The Ihangane Project
The Ihangane Project
Not-for-profitYear launched: 2008
Country of Operation
Target income level
- Bottom 20%
- Lower-middle income (20-40%)
- Middle-income (40-60%)
- Family planning and reproductive health
- Maternal, newborn and child health
- Mental health
- Noncommunicable disease(s)
- Other/not applicable
- Primary care
SummaryThe Ihangane Project mobilizes community innovation in clinical care, community health, health systems management and social enterprise to create effective and resilient front line health systems that connect national protocols to local realities.
Partnership,Capacity Building,Data Quality,Sustainability
TIP improves health outcomes for vulnerable populations by developing long term relationships with our partners. We work with both providers and recipients of health care to identify barriers and develop innovative solutions for quality care while building cross-sector partnerships to support long term sustainability. We utilize a Continuous Quality Improvement model to demonstrate the benefits of accurate, consistent data for training, staff engagement, quality patient care, and program improvements. TIP strives to transfer all programming to local ownership as one strategy for long term sustainability.
Key program components
Nutrition for HIV-Exposed Infants (NHI) Program:
TIP provides fortified sosoma for HIV-exposed infants and their mothers while strengthening health center capacity to provide quality clinical care and meet expectations of PMTCT and malnutrition protocols given by the Ministry of Health.
TIP has worked together with associations of people living with HIV/AIDS, and workers from 7 health centers to establish a farming cooperative to improve food security through farming and income generation. In exchange for the start up costs and ongoing technical support, farmers donate a portion of soya and maize crops to their health centers. Eventually, the health centers will produce their own fortified sosoma to sustain the NHI Program.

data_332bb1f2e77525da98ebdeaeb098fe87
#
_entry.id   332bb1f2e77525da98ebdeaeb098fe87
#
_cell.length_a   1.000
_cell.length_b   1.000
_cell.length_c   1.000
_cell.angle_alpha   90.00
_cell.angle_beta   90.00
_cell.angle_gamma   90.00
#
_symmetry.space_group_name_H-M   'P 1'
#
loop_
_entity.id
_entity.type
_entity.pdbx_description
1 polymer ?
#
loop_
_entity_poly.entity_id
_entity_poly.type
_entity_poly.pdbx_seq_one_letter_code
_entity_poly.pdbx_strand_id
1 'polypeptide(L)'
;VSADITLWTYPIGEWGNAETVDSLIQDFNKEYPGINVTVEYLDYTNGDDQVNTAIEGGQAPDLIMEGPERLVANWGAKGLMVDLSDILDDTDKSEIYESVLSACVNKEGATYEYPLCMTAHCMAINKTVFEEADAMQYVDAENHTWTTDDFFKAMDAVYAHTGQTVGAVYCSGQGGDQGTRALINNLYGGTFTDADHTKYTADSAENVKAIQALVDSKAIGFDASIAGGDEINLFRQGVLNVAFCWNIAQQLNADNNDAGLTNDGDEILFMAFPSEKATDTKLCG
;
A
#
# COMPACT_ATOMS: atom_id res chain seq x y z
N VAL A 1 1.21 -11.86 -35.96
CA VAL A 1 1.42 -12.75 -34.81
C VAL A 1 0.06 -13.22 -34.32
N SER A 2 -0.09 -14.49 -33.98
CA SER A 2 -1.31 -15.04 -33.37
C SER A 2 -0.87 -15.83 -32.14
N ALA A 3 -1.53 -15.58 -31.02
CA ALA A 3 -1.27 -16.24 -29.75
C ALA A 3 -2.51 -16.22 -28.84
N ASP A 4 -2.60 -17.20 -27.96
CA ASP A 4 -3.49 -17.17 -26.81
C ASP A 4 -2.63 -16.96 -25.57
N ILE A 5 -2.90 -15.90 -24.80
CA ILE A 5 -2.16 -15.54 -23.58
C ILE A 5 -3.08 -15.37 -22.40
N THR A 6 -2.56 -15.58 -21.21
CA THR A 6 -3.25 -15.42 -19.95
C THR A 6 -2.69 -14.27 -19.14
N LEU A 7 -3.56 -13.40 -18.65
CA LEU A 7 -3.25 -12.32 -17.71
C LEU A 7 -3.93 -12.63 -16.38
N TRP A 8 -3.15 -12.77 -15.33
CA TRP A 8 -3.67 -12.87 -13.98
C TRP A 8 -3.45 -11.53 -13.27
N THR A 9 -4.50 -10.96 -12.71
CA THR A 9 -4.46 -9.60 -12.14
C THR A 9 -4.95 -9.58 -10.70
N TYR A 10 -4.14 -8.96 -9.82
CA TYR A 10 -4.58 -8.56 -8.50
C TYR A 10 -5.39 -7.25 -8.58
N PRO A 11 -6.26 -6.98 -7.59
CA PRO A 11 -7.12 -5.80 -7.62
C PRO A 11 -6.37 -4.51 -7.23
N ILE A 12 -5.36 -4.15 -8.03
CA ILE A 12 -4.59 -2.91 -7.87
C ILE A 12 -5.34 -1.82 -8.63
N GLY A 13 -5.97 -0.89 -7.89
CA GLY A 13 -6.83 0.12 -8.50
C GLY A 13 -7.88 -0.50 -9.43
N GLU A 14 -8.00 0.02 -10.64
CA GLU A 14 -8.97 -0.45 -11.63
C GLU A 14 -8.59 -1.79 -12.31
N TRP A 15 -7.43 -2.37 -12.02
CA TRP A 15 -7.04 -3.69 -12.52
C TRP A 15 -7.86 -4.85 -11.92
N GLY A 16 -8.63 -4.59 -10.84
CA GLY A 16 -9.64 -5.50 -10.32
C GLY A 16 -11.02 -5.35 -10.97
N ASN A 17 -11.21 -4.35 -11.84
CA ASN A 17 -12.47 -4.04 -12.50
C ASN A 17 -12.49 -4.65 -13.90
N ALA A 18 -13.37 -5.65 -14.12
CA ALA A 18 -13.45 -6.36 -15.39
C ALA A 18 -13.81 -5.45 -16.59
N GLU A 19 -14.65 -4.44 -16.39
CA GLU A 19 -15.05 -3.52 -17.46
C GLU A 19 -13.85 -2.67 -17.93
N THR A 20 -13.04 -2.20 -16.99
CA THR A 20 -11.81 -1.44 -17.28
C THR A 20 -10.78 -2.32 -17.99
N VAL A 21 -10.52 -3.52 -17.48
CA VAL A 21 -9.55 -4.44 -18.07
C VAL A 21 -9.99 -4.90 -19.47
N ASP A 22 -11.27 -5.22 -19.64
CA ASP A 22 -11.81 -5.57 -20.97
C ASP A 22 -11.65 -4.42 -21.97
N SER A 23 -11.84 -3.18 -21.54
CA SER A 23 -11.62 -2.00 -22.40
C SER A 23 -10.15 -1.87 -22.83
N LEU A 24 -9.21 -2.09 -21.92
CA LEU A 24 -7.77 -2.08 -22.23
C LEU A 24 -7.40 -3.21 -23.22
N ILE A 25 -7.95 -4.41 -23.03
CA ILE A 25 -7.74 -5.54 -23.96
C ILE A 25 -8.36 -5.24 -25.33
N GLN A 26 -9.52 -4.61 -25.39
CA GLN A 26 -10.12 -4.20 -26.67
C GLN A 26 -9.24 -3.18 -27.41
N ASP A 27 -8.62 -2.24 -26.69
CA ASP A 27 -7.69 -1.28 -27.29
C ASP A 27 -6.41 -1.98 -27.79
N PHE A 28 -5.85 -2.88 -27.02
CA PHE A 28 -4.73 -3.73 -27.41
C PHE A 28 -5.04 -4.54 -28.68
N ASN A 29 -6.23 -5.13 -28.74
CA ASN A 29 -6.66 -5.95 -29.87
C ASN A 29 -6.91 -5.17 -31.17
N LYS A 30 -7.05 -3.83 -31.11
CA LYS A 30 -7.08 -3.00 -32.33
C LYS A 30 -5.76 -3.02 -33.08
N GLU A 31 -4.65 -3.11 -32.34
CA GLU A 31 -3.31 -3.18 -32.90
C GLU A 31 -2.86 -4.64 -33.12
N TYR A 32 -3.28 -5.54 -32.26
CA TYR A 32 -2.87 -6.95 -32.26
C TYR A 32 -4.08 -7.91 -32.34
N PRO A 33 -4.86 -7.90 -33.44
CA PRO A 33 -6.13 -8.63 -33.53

Community-Based Nutrition Program (CBNP):
TIP hopes to sustain short term gains from NHI by strengthening the CBNP for all children under 5 yrs old. TIP conducted a needs assessment with local community health workers. They identified that villages need covered shelters for CHW activities and TIP has agreed to construct 5 per year over the next 5 years. TIP also works with Ruli District Hospital, health centers and CHWs to improve health care workers ability to provide key health information to the communities they serve.
Ihangane-Ruli Artisan Cooperative invites HIV+ mothers from NHI to join their cooperative. They train the women in weaving card-making,and provide them with a market for their wares. TIP encourages long term independence by providing business and skills training, as well as access to local, regional and international markets.
Sustainable Hospital Partnerships:
TIP partners with the Ross School of Business at the University of Michigan to improve cost-effectiveness, quality, and sustainability of the Ruli District Hospital health care delivery system.
By Joy Nwizu and Ebun Sotubo of Solina Health